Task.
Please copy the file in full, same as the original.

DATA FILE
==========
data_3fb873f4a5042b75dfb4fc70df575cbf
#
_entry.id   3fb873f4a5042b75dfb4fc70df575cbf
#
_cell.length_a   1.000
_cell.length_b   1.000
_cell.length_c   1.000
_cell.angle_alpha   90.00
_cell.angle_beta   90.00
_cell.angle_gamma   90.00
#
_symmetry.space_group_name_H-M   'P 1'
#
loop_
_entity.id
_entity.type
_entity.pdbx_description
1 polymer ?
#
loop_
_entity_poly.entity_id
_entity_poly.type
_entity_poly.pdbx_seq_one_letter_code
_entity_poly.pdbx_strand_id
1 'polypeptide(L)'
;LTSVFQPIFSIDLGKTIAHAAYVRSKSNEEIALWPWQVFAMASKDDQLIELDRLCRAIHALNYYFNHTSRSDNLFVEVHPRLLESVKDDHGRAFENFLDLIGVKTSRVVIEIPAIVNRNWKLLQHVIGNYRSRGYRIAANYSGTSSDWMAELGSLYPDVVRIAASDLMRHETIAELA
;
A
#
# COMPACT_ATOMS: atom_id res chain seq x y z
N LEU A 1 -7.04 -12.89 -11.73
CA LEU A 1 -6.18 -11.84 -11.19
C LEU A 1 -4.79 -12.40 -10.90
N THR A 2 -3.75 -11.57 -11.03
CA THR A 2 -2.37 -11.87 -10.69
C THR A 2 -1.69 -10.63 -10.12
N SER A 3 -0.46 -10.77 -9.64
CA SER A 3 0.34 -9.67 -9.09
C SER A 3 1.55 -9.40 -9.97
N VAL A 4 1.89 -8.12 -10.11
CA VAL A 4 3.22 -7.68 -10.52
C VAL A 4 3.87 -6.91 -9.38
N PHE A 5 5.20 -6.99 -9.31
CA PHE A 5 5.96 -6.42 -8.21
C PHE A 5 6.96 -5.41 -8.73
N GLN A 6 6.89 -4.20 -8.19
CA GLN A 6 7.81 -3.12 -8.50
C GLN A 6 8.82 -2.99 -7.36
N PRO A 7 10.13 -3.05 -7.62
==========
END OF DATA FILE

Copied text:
data_3fb873f4a5042b75dfb4fc70df575cbf
#
_entry.id   3fb873f4a5042b75dfb4fc70df575cbf
#
_cell.length_a   1.000
_cell.length_b   1.000
_cell.length_c   1.000
_cell.angle_alpha   90.00
_cell.angle_beta   90.00
_cell.angle_gamma   90.00
#
_symmetry.space_group_name_H-M   'P 1'
#
loop_
_entity.id
_entity.type
_entity.pdbx_description
1 polymer ?
#
loop_
_entity_poly.entity_id
_entity_poly.type
_entity_poly.pdbx_seq_one_letter_code
_entity_poly.pdbx_strand_id
1 'polypeptide(L)'
;LTSVFQPIFSIDLGKTIAHAAYVRSKSNEEIALWPWQVFAMASKDDQLIELDRLCRAIHALNYYFNHTSRSDNLFVEVHPRLLESVKDDHGRAFENFLDLIGVKTSRVVIEIPAIVNRNWKLLQHVIGNYRSRGYRIAANYSGTSSDWMAELGSLYPDVVRIAASDLMRHETIAELA
;
A
#
# COMPACT_ATOMS: atom_id res chain seq x y z
N LEU A 1 -7.04 -12.89 -11.73
CA LEU A 1 -6.18 -11.84 -11.19
C LEU A 1 -4.79 -12.40 -10.90
N THR A 2 -3.75 -11.57 -11.03
CA THR A 2 -2.37 -11.87 -10.69
C THR A 2 -1.69 -10.63 -10.12
N SER A 3 -0.46 -10.77 -9.64
CA SER A 3 0.34 -9.67 -9.09
C SER A 3 1.55 -9.40 -9.97
N VAL A 4 1.89 -8.12 -10.11
CA VAL A 4 3.22 -7.68 -10.52
C VAL A 4 3.87 -6.91 -9.38
N PHE A 5 5.20 -6.99 -9.31
CA PHE A 5 5.96 -6.42 -8.21
C PHE A 5 6.96 -5.41 -8.73
N GLN A 6 6.89 -4.20 -8.19
CA GLN A 6 7.81 -3.12 -8.50
C GLN A 6 8.82 -2.99 -7.36
N PRO A 7 10.13 -3.05 -7.62